Posted by: Jack Henry | May 18, 2023

Editor’s Corner: Misplaced Modifiers

Good morning, my people.

Today I want to share information about how to avoid using misplaced modifiers. Kara and I have covered this subject before, but it’s been a while. And since this is a persistent issue that we deal with when editing, it is a good topic to revisit.

First, what is a misplaced modifier? It is a descriptive word or phrase that is misplaced in a sentence so that it causes ambiguity or outright confusion (sometimes they can be pretty funny!).

To make sure we’re on the same page, let me give you some examples:

  • When Jenny got home, she fell onto the sofa covered in sweat.

The misplaced modifier in this sentence is covered in sweat. The misplacement of the phrase makes it sound like the sofa, rather than Jenny, is covered in sweat. We can rewrite the sentence this way to correct it:

When Jenny got home, covered in sweat, she fell onto the sofa.

  • Shahin bought a puppy for his son called Sniffy.

You see how this works now. The pup’s name is Sniffy, but the misplaced modifier makes it sound like Shahin’s son is called Sniffy.

Those are examples of misplaced modifier phrases, but single words can also be modifiers. The following words are known as limiting modifiers: almost, hardly, just, nearly, and only. To avoid ambiguity, we also need to be careful about where we place these words in our sentences. Notice how moving these words in the following sentences changes the meaning. I gathered these examples from the Grammar Diva:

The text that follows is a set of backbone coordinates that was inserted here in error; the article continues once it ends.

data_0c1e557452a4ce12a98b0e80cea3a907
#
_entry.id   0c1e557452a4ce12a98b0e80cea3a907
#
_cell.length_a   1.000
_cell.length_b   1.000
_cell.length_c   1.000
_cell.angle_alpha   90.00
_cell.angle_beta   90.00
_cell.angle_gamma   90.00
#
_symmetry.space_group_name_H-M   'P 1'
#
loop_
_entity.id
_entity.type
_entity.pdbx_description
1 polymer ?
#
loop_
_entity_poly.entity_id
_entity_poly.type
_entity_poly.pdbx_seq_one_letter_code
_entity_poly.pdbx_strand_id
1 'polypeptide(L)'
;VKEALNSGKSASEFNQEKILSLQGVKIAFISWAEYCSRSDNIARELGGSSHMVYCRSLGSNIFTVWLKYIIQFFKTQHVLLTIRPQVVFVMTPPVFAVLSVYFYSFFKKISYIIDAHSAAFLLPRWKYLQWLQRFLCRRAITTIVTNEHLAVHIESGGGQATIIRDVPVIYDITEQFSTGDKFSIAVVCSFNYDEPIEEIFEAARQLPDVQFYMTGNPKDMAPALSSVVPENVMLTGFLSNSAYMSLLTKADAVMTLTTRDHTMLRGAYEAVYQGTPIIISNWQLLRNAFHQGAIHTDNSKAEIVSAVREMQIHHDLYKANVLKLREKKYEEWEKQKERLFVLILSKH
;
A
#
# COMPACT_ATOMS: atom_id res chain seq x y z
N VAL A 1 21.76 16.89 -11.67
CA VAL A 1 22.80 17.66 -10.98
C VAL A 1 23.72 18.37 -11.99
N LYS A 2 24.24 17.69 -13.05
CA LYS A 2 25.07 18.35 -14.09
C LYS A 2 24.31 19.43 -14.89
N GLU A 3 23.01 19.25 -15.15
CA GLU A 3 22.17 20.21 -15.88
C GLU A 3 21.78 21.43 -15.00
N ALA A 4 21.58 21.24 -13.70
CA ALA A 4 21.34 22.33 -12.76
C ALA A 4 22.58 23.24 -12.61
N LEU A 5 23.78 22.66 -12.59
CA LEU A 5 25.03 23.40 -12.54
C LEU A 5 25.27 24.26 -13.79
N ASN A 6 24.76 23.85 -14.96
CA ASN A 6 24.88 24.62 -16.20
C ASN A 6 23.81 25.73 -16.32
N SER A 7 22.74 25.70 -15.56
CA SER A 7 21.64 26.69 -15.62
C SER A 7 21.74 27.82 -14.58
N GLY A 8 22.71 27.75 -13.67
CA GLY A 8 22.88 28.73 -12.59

• Only Judy kicked her friend in the leg. (Modifies Judy. No one else kicked the friend, just good old Judy.)
  • Judy only kicked her friend in the leg. (Modifies kicked; she kicked her friend, but she didn’t do anything else to her.)
  • Judy kicked only her friend in the leg. (Slightly different meaning: Judy didn’t kick anyone else, just her friend, thank goodness!)
  • Judy kicked her only friend in the leg. (Modifies friend; no surprise this was her only friend.)
  • Judy kicked her friend only in the leg. (She didn’t kick her anywhere else.)
  • Judy kicked her friend in her only leg. (Modifies leg; poor friend.)

The trick is to make sure the limiting modifier is next to the word it modifies as in the examples above.

Here’s a lovely old, misplaced modifier you may have heard before:

That’s it! Now you’re an expert on misplaced modifiers. Next time, we’ll tackle dangling modifiers.

Donna Bradley Burcher |Technical Editor, Advisory | jack henry™

Pronouns she/her/hers

9660 Granite Ridge Drive, San Diego CA 92123

Symitar Documentation Services

About Editor’s Corner

Editor’s Corner keeps your communication skills sharp by providing information on grammar, punctuation, JHA style, and all things English. As editors, we spend our days reading, researching, and revising other people’s writing. We love to spend a few extra minutes to share what we learn with you and keep it fun while we’re doing it.

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